Australia has a reputation for having more than its share of deadly and dangerous animals. But is this reputation well founded? The answer is both yes and no.
While it is true that Australia has some of the deadliest snakes, spiders, birds and marine animals in the world, the number of fatalities resulting from this plethora of deadly and dangerous animals is in fact extremely low – it averages only 13 an year. Four times as many Australians die by falling out of bed each year (56 deaths).
So whilst many Australian animals may be indeed be the most deadly and dangerous in the world, they have very little impact on the well-being of the human population of Australia.
Do Australia's Dangerous Animals Attack Humans Do Australia's Dangerous Animals Like Eating Humans?
There are no animals in Australia that deliberately attack humans. Given the choice they all prefer avoiding a confrontation and would rather flee than attack. With the exception of sharks and crocodiles none of these animals would ever consume a human for a meal. Therefore there is no advantage in them attacking something as large and tasteless as a person. Even sharks and crocodiles prefer leaving humans alone.
It is reasonable to say, therefore, that almost all confrontations with these animals are instigated by some foolhardy action of humans. These may include such actions as sticking their hands into a spiders web, swimming in waters infested with crocodiles or shakes, stepping on dangerous animals or invading an animal’s space.
Level of Danger of Australian Animals How Dangerous are Australia Animals?
There is no standard way of classifying the level of risk posed by various types of animals. We have formulated a common sense approach for determining the level of risk involved. Some animals may be in more than one of these groupings. For example, a bee sting is not deadly to most people; however, to some a bee sting can bring about a severe allergic reaction which in turn can cause death.
Deadly - Those animals likely to inflict death if untreated. The most venomous Australian snakes and spiders and the box jellyfish fall into this category.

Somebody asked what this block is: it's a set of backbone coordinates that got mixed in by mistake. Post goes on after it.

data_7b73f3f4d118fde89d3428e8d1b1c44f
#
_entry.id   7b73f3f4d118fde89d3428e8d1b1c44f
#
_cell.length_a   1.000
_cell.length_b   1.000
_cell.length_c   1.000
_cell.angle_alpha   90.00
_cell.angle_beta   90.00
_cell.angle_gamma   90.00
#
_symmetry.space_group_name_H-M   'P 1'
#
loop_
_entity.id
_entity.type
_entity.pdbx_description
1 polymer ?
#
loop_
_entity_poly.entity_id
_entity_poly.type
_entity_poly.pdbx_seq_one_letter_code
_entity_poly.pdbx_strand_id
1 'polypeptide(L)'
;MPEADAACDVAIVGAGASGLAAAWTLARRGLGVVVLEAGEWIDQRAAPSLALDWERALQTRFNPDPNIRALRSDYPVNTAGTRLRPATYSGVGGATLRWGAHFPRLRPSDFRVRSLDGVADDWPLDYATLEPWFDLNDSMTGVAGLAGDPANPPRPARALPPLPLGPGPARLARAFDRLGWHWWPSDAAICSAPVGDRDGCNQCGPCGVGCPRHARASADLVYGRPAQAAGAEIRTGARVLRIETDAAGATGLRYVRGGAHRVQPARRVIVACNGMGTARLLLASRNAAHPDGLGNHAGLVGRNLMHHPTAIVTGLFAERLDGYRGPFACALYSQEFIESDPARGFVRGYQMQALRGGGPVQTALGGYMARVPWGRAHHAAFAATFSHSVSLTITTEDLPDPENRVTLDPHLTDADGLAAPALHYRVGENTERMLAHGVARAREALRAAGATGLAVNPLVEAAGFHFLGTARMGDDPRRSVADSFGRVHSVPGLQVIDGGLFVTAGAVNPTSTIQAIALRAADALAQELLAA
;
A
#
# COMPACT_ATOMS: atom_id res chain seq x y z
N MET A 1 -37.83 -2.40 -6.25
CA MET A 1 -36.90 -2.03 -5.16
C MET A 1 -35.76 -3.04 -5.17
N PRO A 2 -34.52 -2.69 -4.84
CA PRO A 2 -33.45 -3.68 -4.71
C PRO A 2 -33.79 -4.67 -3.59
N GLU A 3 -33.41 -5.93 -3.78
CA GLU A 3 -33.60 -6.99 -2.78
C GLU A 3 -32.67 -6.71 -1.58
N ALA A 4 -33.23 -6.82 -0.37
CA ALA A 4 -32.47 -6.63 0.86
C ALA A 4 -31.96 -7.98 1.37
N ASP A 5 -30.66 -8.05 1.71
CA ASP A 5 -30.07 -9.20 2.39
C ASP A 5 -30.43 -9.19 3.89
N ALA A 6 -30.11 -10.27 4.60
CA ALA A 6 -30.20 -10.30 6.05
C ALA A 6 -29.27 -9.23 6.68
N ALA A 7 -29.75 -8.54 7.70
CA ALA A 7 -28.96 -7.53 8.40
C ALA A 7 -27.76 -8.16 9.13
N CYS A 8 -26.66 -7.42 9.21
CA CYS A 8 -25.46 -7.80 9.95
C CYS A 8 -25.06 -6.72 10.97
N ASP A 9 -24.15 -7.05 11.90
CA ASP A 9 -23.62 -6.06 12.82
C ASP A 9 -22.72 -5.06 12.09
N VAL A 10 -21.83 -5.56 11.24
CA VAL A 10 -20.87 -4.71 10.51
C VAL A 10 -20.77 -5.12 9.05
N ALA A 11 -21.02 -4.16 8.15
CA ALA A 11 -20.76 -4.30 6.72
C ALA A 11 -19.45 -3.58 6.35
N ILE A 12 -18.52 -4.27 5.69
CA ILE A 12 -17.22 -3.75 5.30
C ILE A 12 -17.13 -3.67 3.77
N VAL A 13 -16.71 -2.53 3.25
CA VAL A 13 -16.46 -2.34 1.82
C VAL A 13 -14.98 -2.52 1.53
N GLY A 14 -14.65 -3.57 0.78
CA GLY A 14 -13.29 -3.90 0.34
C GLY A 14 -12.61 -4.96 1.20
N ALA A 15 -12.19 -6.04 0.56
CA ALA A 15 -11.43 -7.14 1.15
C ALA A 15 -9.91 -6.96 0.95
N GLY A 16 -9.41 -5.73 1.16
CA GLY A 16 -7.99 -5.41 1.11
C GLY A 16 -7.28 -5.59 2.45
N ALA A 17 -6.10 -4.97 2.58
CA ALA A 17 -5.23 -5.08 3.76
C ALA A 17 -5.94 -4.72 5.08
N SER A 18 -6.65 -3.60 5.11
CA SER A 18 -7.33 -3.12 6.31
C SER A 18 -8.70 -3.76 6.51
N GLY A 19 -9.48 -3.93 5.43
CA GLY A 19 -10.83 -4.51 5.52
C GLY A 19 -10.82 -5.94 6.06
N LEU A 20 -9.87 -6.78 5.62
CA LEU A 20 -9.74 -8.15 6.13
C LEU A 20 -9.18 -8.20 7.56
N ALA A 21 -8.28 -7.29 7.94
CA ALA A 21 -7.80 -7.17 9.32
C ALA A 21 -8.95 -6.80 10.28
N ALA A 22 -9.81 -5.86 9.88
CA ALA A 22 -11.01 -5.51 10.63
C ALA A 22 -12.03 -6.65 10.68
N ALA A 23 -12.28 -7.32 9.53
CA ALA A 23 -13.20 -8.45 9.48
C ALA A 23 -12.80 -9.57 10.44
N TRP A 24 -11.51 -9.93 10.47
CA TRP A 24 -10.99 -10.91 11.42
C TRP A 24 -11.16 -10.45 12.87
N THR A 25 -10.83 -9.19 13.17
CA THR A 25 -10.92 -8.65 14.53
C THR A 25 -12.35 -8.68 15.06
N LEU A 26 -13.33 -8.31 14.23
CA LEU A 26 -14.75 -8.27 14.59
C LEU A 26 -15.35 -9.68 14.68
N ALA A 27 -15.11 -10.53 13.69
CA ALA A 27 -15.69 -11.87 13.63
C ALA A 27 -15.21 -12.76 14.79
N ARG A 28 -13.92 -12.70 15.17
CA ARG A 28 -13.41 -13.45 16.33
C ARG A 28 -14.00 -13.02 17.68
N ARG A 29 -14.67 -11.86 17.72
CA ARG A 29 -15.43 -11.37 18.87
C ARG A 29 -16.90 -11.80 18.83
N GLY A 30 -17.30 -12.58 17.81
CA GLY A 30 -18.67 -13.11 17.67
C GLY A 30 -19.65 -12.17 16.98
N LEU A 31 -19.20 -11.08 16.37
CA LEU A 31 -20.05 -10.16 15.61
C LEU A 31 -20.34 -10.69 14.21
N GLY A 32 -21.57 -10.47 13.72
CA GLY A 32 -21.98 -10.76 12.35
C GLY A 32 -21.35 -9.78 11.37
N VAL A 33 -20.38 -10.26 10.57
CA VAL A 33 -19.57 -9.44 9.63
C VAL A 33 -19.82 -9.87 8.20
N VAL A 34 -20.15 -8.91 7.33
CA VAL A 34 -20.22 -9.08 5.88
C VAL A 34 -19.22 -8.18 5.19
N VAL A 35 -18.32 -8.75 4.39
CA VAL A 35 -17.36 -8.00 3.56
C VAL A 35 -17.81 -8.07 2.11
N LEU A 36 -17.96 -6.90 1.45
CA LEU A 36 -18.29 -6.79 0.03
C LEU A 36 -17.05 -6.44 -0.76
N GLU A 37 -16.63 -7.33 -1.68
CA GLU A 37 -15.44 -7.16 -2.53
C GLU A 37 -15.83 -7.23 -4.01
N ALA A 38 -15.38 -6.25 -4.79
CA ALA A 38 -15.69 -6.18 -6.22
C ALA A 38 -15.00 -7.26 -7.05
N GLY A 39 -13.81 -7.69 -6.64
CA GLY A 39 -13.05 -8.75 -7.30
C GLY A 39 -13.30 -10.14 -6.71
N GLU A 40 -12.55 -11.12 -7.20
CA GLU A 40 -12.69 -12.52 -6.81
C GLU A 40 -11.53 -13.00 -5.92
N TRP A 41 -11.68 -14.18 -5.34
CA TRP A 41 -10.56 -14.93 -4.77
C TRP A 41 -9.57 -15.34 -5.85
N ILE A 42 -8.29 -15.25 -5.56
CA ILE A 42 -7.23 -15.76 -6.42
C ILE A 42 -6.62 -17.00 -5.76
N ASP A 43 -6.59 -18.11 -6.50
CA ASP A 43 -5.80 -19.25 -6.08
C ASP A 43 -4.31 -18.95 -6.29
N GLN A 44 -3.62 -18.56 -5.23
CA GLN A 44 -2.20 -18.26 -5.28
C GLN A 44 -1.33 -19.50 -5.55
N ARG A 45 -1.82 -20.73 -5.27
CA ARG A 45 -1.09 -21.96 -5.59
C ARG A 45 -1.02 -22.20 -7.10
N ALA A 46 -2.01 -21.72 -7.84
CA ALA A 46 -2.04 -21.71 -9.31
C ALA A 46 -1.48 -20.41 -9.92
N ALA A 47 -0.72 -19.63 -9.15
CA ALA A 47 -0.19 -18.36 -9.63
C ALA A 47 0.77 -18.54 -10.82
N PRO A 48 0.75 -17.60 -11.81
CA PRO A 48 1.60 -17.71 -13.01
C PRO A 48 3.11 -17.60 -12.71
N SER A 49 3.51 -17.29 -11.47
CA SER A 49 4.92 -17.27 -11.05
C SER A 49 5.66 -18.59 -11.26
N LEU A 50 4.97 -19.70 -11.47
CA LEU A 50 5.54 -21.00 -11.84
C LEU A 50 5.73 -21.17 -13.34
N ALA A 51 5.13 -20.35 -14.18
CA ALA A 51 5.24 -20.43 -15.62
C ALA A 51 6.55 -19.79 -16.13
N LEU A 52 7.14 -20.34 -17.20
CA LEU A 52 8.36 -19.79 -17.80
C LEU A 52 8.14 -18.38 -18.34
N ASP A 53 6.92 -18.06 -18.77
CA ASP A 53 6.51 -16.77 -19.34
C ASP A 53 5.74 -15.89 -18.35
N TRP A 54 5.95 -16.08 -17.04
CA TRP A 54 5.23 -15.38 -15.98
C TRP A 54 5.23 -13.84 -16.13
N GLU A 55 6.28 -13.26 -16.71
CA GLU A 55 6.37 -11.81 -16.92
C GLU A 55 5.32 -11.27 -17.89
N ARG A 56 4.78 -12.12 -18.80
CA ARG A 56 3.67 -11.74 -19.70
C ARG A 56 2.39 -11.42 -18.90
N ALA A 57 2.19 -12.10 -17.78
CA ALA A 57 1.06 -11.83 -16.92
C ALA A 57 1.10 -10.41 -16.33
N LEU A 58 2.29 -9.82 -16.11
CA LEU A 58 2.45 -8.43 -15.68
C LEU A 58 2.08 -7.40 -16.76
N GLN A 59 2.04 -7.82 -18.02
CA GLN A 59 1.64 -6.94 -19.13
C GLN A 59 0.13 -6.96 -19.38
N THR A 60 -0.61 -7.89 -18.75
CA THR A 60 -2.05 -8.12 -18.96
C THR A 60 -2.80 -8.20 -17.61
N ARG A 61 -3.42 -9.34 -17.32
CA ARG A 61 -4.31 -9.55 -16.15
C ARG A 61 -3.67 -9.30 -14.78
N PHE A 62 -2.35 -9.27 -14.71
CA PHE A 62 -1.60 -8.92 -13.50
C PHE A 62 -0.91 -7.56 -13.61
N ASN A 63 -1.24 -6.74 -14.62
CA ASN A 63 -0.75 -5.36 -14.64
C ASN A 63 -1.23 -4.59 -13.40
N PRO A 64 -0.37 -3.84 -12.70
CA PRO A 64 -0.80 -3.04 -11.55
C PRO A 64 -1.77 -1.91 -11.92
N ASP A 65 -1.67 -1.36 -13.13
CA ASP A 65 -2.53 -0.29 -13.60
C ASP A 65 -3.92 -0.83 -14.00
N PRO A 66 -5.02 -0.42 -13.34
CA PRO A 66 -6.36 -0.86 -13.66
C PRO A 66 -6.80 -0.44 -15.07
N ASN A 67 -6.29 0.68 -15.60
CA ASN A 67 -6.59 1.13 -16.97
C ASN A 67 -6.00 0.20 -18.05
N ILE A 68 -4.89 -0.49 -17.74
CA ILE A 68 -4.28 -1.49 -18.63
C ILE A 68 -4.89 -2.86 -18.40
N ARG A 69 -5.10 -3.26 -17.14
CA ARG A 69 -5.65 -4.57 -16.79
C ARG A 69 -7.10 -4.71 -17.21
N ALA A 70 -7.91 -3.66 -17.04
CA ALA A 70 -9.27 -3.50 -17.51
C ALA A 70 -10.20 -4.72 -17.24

Dangerous - Animals that can inflict significant injury on a human but who don't necessarily cause death. For example being mowed down by a wombat is really not much fun, and could definitely result in broken bones and other serious injuries.
Wondered why we use the term 'venomous' rather than the more common on of 'poisonous'?
Here is the reason.
A venomous animal injects or otherwise delivers its toxin into another animal. While a poisonous animal's entire body or parts of it may be contain a toxic substance that is harmful if touched or eaten.
Types of Injure Inflicted by Australian Animals How Do They Inflict Harm?
We have grouped animals according to their modus operandi — ie how do they inflict death and injury on humans.
Venom - Typically the most deadly animals inflict their injury by stinging or biting, and injecting toxins into their victims which results in the victim's death.
Poison - These animals do not directly inflict injury on humans themselves. If, however, these animals are ingested or rubbed against, poisoning can occur resulting in serious injury or death.
Aggression - Animals in this group are those that inflict damage by brute force such as kicking, biting, and butting their victims.
Dangerous Animals Rating Dangerous Australian Animals Rated
The dangerous animal rating used on this page was developed by the Australian Museum, where the museum staff rated animals on a score of 10 based on the threat they pose, combined with the likelihood of encountering one. This list was published in the Australian Geographic. We have added other animals to this list. (See the Dangerous Animals Rated Index above).
Deaths Caused by Animals – Statistics Domestic Animals are the Most Dangerous
A recent NCIS Fact Sheet for the period 2000-2010 states that there were 254 animal related deaths throughout Australia in this ten year period. Whilst the numbers vary from year to year, this equates to roughly 26 deaths per year overall.
Deaths Caused by Domestic Animals
Domesticated, recreational, farm animals and pets accounted for 54% of all animal related fatalities. The report states that deaths involving horses were the most common and occurred most amongst people aged between 20 and 24 years. Deaths involving dogs occurred most frequently in children under the age of 4 years or elderly people. Farming accidents probably account for the bovine related deaths.
Deaths Caused by Australia Wild Animals
Australian wild animals, both native and introduced, contributed to only 46% of all animal related fatalities. Deaths attributed to emus, cassowaries and kangaroos occurred indirectly as a consequence of collision with motor vehicles. They did not directly cause the death of any people.
Why Do Australian Animals Cause So Few Deaths? Very Low Mortality Rate
So while Australia may indeed have the most deadly and dangerous animals the death rate is surprisingly very low. The reasons for this is twofold.
Most Dangerous Animals Rarely Meet Humans
Most deadly and dangerous animals rarely come in contact with humans because they prefer avoiding humans and also in many instance they live away from human populations.
Excellent Medical Care
In recent years excellent medical care and the development of antivenom means that relief can be administered to the victim before the ill effect of the inflicted injury can cause death.
Our Other Fantastic Pages
Australia has some of the most unusual animals in the world.
Great Barrier Reef
Located in Australia it is the world's largest coral reef.
The Aboriginals were the first people to come to Australia.
The Outback is vast and breathtakingly beautiful.
Waltzing Matilda is Australia's favourite song.